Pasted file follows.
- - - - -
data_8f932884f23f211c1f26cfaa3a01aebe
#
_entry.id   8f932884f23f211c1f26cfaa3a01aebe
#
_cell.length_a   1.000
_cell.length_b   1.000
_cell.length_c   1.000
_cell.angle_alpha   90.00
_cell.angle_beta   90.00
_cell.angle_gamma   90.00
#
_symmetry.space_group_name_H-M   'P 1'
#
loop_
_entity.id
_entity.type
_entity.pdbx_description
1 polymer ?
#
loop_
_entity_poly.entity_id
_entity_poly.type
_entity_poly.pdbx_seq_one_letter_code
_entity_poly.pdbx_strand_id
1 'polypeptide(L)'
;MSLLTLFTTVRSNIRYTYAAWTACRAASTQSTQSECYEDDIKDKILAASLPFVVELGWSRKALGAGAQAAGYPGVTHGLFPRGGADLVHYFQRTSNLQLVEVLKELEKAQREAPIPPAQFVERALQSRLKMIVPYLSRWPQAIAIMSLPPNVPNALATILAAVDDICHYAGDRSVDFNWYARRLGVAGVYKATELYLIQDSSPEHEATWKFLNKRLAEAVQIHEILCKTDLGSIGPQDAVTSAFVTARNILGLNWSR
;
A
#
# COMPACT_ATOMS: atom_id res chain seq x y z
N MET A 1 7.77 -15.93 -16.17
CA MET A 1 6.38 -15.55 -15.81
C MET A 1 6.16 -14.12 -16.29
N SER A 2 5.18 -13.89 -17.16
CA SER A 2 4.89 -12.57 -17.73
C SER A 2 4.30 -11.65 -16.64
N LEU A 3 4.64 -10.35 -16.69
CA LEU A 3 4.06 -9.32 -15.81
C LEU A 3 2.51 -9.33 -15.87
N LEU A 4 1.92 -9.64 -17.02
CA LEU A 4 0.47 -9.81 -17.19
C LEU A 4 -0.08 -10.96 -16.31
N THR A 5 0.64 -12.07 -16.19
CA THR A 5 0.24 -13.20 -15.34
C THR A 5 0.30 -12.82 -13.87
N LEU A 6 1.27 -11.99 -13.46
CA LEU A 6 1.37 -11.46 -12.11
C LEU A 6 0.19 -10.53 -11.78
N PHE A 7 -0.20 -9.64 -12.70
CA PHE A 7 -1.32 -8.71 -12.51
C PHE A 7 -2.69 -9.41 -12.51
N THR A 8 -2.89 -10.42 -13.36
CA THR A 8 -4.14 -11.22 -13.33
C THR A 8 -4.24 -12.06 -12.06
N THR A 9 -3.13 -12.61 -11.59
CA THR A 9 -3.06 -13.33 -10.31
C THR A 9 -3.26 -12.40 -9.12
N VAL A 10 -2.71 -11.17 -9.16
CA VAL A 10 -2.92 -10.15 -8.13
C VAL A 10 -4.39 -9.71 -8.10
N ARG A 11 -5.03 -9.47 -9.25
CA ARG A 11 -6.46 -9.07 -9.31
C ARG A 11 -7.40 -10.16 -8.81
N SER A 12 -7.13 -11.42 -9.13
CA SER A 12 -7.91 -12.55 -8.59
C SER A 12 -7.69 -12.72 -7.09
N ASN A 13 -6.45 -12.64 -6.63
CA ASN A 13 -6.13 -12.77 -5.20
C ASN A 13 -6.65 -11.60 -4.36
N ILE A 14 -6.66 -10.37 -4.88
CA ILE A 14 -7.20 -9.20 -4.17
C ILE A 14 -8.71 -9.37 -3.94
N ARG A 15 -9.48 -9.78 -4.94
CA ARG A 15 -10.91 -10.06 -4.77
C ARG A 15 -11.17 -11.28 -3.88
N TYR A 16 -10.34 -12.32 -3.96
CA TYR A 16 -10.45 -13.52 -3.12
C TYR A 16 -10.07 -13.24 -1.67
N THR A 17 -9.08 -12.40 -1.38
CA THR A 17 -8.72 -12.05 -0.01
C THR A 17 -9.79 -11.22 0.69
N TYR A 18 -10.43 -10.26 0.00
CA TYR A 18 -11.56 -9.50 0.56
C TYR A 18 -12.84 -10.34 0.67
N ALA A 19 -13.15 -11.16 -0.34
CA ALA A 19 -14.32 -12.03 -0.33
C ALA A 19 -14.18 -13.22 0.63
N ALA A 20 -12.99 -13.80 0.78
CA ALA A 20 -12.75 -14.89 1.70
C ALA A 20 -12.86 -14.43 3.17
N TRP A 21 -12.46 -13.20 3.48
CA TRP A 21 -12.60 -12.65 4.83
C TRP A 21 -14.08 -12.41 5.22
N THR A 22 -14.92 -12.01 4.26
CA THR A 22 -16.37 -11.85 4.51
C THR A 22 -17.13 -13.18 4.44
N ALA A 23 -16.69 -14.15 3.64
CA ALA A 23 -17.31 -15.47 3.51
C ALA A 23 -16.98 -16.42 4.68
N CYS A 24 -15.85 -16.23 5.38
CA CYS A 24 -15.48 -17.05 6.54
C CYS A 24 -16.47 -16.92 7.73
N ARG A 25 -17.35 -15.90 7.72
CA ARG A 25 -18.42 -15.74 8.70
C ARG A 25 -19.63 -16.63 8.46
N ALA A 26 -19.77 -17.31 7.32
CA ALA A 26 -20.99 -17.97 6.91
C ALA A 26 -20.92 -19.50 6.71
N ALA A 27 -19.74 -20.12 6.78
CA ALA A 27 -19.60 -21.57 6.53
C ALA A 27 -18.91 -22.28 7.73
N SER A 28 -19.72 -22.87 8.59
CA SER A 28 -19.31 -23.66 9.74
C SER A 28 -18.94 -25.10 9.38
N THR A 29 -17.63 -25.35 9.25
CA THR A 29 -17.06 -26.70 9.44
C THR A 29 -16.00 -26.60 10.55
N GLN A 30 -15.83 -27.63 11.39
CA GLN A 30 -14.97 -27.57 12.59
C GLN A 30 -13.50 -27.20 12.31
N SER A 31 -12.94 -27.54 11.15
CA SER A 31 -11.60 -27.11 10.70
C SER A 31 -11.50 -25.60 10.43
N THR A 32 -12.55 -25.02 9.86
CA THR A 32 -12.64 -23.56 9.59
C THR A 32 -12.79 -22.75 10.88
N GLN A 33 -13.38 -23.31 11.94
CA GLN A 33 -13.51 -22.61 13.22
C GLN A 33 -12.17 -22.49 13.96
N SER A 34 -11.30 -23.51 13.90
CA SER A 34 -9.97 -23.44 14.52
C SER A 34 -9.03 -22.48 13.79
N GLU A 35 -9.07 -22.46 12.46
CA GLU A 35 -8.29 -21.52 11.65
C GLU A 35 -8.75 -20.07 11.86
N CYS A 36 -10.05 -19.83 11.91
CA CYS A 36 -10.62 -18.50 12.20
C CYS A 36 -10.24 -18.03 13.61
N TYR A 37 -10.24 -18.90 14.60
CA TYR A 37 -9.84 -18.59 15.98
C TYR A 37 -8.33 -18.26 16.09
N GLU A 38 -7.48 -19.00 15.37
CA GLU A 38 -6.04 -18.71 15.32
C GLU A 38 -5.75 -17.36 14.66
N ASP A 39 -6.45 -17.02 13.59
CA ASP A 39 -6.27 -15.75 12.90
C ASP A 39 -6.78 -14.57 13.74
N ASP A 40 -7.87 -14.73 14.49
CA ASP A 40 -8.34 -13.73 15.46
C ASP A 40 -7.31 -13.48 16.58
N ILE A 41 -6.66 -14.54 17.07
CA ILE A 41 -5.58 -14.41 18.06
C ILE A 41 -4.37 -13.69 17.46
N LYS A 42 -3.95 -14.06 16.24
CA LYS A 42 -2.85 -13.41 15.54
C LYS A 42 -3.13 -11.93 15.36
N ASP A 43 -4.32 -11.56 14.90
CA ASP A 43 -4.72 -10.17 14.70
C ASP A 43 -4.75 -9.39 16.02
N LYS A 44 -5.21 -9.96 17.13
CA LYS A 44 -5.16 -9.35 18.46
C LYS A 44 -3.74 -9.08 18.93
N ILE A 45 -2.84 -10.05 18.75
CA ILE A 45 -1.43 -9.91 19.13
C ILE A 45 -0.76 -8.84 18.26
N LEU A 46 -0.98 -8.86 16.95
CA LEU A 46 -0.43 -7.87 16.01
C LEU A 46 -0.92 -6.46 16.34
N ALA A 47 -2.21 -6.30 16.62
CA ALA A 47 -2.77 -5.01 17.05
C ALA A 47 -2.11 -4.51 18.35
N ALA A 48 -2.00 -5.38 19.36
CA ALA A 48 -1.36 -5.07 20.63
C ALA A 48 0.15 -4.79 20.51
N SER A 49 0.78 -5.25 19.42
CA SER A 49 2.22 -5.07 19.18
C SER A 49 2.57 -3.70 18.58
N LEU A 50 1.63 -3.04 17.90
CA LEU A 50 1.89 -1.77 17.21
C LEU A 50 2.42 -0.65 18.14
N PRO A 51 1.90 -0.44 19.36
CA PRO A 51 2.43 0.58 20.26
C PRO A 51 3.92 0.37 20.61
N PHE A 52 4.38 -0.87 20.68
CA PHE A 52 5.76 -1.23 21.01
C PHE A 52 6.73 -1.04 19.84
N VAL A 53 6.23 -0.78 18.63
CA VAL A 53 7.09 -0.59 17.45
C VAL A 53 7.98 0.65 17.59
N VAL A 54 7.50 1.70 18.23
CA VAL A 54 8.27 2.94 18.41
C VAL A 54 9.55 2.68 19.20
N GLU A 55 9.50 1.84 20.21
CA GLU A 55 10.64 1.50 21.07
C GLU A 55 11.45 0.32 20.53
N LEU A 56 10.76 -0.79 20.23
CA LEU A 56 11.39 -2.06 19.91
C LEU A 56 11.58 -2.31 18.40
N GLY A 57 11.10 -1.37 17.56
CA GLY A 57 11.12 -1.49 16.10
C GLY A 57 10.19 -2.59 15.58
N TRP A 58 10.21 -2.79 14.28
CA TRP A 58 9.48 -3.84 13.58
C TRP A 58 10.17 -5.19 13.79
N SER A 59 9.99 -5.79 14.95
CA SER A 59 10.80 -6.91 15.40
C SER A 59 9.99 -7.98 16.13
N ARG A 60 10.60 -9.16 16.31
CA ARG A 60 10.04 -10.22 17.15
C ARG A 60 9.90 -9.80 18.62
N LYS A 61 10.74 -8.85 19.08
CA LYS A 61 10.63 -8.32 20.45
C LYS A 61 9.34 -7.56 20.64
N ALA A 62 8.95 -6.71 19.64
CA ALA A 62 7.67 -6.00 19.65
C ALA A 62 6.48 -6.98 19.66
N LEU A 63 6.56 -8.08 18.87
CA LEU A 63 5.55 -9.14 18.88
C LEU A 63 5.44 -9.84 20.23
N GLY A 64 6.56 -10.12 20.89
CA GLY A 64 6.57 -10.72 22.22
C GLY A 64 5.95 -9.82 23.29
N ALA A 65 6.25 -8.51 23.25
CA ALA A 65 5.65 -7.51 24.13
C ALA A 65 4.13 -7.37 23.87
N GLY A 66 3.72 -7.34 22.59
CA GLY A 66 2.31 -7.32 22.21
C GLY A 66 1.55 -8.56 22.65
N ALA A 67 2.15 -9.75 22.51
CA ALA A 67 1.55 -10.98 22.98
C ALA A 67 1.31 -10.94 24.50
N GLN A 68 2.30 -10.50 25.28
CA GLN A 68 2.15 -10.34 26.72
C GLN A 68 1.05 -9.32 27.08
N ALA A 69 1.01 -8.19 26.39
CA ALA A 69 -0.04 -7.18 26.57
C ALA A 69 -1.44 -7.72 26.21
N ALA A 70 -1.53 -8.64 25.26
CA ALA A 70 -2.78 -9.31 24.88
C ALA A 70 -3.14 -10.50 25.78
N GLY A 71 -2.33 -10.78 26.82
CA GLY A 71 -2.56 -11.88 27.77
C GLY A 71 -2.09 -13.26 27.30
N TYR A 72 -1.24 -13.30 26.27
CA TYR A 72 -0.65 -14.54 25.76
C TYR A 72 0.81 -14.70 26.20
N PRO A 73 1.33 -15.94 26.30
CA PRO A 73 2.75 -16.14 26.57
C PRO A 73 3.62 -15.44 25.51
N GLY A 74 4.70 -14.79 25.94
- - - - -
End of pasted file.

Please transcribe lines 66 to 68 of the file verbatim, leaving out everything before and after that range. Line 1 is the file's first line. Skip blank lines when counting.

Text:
C SER A 12 -7.69 -12.72 -7.09
N ASN A 13 -6.45 -12.64 -6.63
CA ASN A 13 -6.13 -12.77 -5.20